Nervus – Everything Dies | Album Review


Source: Album Artwork

Watford-based rockers Nervus are about to release their sophomore album Everything Dies on the 9th March.

The band’s previous album Permanent Rainbow acted as a sort of therapy for singer Em Foster. The debut record carefully and articulately dealt with struggles of addiction and gender dysphoria. And the band’s second album is an expansion of these subjects, dealing with external forces and these effects on the mind.

Opening track ‘Congratulations’ is a soothing tune featuring smooth vocals, energetic riffs and dark, moody undertones. The record’s opener immediately takes you into the world of Nervus and their carefully constructed, reflective tracks. The spirited ‘Nobody Loses’ impresses with its intricate and fluid, Death Cab-esque melody.

The wonderfully named ‘Sick Sad World’ (Daria for life!) is propelled forward by its vibrant, tuneful riffs, and straightforward lyrics. Elsewhere, ‘Recycled Air’ is an emotive, gentle track featuring soft vocals and delicate piano.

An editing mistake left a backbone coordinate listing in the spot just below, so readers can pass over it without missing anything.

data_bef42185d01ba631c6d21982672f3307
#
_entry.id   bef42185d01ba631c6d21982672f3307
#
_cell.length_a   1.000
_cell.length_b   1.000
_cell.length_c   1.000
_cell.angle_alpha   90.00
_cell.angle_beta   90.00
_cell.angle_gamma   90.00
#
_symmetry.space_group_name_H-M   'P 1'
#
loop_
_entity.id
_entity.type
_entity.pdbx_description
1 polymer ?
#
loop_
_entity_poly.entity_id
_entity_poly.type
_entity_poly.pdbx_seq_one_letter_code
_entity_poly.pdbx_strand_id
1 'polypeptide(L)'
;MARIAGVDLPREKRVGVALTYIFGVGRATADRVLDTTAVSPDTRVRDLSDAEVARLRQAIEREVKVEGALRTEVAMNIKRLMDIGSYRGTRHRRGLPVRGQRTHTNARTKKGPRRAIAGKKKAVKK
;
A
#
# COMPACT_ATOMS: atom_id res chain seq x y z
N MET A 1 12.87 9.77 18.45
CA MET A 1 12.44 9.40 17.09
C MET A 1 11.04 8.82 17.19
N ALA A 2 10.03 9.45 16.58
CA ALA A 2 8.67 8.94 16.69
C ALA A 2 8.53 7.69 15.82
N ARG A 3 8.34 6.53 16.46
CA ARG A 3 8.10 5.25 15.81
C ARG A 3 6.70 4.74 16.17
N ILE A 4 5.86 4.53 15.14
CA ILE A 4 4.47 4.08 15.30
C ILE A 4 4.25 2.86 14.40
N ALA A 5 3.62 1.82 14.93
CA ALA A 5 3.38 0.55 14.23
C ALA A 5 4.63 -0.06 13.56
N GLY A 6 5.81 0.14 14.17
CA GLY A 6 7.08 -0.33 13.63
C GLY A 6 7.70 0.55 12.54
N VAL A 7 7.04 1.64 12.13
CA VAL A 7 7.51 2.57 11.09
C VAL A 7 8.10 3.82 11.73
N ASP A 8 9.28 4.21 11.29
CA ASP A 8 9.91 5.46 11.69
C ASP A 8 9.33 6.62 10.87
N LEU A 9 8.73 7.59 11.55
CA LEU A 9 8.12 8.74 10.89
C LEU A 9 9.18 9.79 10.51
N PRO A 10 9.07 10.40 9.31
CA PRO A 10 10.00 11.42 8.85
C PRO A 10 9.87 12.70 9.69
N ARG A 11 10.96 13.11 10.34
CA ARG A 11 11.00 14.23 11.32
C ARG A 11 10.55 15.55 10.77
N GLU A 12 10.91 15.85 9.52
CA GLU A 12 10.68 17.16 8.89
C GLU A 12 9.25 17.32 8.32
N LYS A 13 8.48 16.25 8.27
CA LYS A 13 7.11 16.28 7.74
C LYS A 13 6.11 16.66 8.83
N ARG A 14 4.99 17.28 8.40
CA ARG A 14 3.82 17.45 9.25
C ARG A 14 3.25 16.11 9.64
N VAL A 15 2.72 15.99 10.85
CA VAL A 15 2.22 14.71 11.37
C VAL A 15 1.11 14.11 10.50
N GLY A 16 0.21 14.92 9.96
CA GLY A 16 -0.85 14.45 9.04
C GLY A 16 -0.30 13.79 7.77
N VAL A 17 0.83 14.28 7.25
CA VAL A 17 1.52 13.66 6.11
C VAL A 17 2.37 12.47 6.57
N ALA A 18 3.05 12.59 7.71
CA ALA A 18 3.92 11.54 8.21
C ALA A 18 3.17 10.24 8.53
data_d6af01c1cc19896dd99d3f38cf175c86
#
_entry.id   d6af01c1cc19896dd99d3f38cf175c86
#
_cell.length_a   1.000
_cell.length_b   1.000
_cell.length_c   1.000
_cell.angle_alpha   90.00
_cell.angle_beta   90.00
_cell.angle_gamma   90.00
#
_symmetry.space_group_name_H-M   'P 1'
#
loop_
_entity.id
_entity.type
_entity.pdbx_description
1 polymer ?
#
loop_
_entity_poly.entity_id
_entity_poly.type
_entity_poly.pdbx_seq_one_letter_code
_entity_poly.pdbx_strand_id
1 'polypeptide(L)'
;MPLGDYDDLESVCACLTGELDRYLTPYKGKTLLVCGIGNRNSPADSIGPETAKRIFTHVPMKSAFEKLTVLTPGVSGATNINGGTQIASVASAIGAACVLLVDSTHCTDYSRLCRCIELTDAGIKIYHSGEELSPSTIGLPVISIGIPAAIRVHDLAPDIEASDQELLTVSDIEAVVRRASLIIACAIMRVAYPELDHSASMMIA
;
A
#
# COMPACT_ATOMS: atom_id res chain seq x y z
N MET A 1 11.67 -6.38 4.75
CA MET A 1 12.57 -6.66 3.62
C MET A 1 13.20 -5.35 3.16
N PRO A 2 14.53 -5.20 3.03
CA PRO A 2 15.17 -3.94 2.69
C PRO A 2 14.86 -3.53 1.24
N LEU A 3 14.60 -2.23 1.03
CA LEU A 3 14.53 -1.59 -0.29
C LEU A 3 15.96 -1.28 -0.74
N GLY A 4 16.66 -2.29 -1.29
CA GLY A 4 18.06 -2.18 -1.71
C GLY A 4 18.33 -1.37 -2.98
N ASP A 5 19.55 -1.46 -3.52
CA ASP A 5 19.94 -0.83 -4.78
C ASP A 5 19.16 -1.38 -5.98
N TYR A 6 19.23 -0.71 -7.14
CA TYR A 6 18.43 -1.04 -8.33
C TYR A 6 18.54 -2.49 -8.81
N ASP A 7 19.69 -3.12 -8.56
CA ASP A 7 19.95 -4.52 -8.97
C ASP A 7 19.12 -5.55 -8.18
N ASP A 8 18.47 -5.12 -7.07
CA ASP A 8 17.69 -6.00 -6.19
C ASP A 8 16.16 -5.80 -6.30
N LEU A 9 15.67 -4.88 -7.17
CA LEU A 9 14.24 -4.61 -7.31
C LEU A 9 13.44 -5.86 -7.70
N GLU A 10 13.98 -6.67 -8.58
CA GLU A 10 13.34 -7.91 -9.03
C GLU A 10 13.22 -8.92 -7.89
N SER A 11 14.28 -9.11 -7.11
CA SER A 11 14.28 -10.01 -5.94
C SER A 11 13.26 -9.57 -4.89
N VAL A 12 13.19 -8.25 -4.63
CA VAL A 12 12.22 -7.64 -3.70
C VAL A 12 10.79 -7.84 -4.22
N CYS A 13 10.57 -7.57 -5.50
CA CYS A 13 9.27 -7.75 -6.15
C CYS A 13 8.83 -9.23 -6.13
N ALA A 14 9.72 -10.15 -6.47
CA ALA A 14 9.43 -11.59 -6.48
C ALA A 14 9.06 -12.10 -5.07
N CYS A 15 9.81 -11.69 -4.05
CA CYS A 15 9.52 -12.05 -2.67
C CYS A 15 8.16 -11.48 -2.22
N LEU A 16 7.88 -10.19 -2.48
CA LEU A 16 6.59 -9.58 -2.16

Everything Dies is an honest, heartfelt letter to not only singer Em Foster, but to anyone facing a similar battle. The raw, DIY sound that comes from baring your soul, and recording this therapeutic content in your bedroom, is present throughout the record. To the echoed woah oh oh’s in ‘It Follows’ to the twinkly piano in ‘Medicine’, the record is poignant and true to Nervus.

The album concludes with the atmospheric ‘Fall Apart’, and we’re left with reflection and hopefulness, which is exactly what Nervus was trying to achieve with this album.

I think the theme of the album is actually quite positive, with each and every point made about the shit that you face in life and in death, there’s an offer of hope,” says Em Foster. “Fighting to keep things in perspective, that’s what Everything Dies is about. It’s not easy, it’s not pretty, and it’s not always possible on your own or even possible at all, and it’s about grappling with that.”

Our Rating

7 Rating

Release Date: 9th March 2018